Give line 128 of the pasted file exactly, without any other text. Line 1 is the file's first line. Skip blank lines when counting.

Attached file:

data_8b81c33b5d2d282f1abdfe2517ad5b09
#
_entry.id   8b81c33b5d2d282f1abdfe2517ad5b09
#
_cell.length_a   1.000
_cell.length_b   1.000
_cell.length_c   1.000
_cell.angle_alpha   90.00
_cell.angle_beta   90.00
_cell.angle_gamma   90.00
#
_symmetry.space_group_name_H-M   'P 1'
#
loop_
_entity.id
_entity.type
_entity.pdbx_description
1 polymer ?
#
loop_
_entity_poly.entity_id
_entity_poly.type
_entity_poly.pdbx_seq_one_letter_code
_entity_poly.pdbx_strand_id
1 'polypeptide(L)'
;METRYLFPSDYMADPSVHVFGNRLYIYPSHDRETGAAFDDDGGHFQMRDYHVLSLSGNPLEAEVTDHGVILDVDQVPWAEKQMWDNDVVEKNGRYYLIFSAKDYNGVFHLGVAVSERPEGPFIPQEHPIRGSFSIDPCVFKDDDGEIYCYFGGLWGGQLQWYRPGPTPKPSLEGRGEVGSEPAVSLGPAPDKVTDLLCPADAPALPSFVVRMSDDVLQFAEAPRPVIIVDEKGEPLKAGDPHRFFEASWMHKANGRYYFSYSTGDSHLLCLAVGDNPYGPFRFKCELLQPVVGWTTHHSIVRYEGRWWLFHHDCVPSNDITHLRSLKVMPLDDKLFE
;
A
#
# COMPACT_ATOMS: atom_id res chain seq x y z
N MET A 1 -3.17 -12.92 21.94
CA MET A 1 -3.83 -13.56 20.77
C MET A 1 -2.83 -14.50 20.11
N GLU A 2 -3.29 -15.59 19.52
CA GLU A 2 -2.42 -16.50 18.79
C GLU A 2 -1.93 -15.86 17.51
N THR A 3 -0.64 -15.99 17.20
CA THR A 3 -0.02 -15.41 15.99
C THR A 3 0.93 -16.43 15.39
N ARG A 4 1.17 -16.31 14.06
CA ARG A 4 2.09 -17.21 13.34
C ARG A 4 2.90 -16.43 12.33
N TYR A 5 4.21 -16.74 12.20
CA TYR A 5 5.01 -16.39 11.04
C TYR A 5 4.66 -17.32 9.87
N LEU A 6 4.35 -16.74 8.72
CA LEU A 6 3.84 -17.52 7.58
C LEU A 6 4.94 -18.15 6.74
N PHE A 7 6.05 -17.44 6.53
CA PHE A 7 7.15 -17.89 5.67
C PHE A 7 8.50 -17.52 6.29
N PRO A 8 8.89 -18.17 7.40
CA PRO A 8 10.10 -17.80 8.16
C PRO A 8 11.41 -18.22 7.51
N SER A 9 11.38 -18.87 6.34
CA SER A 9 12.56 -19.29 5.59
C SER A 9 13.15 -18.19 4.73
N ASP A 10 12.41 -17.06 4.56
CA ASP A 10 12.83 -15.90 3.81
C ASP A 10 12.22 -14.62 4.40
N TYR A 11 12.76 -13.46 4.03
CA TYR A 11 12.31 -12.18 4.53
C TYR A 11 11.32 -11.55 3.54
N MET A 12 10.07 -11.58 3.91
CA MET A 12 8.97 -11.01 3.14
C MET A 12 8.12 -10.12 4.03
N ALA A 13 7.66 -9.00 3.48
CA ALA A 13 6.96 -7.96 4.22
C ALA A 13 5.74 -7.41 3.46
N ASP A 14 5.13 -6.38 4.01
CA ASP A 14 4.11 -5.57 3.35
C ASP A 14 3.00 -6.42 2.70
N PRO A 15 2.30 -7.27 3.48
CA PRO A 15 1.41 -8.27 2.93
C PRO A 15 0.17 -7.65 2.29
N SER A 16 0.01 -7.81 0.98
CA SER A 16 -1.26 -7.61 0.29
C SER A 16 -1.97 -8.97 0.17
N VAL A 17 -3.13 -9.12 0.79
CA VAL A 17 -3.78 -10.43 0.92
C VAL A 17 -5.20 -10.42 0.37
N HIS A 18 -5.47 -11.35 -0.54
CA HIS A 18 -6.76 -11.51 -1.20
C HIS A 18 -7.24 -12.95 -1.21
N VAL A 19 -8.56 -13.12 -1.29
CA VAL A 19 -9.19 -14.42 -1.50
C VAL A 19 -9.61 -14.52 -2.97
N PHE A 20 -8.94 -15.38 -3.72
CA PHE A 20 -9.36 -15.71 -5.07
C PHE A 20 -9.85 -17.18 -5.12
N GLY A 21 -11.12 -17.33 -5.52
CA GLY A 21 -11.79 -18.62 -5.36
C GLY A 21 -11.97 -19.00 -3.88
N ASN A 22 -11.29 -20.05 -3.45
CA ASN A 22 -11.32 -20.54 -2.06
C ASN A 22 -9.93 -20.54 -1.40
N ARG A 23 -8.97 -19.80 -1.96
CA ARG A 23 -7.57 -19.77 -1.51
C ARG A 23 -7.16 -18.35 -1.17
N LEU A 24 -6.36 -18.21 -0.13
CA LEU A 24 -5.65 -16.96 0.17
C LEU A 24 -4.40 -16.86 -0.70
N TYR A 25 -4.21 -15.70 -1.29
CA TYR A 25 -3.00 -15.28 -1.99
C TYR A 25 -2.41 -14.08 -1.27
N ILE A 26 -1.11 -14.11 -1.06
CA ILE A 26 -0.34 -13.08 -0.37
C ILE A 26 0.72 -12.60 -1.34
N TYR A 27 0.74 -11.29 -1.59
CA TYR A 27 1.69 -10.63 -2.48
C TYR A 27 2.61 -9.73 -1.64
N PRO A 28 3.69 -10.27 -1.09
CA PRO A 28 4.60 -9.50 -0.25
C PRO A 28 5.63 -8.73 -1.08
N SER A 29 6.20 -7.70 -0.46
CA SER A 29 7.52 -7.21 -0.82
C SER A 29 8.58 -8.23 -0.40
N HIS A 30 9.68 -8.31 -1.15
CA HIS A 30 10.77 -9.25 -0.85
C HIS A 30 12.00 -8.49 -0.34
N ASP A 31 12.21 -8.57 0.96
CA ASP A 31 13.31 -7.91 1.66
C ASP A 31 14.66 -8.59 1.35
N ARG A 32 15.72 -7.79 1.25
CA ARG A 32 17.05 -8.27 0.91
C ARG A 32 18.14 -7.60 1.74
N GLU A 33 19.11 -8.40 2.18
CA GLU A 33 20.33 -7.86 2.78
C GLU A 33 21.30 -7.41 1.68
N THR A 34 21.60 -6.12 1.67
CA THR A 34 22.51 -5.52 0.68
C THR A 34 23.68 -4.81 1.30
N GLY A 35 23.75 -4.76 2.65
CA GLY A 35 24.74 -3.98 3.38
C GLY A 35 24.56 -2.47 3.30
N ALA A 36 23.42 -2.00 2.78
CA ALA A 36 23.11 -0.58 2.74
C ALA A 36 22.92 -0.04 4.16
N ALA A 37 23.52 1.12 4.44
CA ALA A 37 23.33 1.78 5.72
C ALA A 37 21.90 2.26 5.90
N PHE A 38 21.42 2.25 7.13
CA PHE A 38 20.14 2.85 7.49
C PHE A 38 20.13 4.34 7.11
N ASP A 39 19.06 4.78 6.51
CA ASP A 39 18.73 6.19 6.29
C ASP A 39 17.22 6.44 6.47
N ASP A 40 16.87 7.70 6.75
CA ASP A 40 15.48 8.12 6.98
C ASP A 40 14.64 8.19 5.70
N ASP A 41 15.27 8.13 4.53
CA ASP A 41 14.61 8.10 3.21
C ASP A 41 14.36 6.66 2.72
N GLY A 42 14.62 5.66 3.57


CA GLU A 33 20.33 -7.86 2.78